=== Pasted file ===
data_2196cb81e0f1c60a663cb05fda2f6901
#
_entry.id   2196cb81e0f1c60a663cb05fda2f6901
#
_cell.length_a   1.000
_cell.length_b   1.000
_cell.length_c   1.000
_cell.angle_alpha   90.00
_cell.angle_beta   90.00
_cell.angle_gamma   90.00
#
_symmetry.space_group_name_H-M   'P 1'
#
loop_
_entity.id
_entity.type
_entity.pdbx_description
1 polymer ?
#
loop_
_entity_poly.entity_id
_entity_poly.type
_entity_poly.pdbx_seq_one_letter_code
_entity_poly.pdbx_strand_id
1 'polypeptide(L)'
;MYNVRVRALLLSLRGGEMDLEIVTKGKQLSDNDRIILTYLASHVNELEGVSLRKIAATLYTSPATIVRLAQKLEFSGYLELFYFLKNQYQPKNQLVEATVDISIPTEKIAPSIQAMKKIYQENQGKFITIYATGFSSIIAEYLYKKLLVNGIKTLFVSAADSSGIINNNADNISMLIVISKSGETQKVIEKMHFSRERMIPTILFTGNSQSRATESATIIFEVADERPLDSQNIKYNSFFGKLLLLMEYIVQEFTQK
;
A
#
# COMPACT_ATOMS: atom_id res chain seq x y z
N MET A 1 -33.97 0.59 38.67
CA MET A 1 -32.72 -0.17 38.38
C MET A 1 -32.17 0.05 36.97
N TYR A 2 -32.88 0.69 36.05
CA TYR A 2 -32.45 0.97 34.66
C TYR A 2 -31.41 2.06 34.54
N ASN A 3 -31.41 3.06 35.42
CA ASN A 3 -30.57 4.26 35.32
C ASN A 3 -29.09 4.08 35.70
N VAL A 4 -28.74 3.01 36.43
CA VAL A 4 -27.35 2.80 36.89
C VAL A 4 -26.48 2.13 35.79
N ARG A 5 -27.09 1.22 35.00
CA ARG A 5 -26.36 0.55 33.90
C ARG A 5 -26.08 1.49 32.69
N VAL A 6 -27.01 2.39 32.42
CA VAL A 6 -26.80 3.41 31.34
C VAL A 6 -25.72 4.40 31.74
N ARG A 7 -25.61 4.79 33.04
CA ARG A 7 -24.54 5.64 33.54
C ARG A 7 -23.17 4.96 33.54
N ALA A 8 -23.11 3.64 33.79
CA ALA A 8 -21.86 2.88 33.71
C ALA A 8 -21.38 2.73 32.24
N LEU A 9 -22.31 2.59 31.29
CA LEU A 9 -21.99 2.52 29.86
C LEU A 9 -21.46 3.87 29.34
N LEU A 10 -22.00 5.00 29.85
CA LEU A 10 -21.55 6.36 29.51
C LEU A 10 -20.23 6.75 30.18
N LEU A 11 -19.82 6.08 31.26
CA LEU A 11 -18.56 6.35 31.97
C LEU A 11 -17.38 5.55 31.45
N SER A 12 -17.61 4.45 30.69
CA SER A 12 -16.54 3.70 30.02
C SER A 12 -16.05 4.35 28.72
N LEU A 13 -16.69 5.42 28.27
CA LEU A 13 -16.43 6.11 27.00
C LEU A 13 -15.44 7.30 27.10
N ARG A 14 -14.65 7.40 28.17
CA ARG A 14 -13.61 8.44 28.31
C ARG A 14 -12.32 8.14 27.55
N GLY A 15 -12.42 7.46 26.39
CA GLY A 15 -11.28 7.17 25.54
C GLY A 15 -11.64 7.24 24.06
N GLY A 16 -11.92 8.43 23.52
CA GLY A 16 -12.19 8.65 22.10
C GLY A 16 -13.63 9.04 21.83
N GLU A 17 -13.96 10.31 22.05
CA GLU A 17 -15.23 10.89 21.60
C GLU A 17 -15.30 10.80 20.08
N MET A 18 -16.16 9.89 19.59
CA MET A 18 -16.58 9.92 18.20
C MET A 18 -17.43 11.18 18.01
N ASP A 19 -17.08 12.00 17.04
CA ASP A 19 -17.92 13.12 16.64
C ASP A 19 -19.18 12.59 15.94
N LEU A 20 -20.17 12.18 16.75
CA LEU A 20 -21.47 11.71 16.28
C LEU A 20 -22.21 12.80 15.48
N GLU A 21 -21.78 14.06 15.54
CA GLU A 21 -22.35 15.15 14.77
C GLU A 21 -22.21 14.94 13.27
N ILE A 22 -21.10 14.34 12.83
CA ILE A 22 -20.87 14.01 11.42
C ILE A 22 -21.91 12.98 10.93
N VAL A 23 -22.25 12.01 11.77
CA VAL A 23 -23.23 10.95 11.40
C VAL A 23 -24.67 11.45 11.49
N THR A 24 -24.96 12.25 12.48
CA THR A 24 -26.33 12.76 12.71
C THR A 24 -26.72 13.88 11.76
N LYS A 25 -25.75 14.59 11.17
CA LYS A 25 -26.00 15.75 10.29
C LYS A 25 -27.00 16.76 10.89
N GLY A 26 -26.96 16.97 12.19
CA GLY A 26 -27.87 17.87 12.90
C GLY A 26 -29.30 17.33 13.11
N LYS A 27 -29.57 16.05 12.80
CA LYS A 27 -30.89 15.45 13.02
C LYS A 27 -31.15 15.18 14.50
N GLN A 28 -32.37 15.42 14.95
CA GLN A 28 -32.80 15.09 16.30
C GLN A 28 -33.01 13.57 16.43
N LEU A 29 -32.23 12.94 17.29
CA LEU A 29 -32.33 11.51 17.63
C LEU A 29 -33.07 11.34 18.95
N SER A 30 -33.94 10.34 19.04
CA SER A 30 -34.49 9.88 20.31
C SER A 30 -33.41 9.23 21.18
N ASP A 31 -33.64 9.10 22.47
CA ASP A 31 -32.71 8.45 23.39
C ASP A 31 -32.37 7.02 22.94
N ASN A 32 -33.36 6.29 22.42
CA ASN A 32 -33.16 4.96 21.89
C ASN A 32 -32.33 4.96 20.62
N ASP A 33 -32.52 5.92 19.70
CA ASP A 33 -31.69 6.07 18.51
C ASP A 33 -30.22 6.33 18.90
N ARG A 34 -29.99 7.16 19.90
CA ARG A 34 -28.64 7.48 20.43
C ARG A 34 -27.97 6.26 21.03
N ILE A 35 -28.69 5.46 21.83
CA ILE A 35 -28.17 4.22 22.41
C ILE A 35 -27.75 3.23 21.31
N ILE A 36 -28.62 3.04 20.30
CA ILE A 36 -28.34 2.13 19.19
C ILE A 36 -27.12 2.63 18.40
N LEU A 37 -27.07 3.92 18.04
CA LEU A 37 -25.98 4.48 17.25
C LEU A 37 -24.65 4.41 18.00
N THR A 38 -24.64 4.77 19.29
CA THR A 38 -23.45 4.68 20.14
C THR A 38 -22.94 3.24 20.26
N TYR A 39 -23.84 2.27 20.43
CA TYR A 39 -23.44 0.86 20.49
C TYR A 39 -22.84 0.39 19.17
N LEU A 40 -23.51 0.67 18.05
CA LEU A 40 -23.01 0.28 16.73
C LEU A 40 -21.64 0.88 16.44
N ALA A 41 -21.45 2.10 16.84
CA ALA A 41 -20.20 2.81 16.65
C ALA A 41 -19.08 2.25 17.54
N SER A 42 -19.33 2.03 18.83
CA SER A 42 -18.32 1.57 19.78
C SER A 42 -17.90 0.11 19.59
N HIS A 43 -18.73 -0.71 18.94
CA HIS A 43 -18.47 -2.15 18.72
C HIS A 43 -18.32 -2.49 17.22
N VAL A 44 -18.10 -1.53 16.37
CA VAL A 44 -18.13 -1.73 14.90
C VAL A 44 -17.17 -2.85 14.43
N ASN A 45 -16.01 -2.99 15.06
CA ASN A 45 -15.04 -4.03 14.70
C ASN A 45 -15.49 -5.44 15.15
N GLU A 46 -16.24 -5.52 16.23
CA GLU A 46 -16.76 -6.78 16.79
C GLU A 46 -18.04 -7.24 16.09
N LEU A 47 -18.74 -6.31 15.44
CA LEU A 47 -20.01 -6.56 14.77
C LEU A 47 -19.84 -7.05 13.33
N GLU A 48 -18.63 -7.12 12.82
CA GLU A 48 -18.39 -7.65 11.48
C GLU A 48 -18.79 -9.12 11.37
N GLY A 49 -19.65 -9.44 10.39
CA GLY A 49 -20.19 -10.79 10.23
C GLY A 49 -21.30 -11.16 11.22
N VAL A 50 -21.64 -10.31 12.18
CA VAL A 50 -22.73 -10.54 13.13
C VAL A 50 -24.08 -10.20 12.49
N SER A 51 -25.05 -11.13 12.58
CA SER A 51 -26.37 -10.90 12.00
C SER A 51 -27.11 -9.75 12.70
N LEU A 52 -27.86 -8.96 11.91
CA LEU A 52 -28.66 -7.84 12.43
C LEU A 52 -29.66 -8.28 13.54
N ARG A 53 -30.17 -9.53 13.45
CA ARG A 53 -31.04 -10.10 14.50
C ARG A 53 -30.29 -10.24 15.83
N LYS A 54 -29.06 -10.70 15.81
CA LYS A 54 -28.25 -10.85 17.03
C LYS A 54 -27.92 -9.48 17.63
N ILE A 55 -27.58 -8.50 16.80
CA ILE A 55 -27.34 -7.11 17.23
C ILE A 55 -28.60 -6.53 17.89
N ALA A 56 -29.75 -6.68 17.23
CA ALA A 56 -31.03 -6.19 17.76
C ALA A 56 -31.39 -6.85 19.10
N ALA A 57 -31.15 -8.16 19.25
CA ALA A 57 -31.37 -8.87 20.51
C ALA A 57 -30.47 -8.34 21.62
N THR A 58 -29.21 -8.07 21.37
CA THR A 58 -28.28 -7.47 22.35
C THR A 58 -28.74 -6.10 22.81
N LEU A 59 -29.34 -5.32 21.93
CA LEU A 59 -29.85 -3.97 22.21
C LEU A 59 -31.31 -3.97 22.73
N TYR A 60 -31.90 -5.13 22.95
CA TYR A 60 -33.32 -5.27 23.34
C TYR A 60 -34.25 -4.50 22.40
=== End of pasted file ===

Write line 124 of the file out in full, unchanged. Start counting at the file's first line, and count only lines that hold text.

N ASN A 32 -33.36 6.29 22.42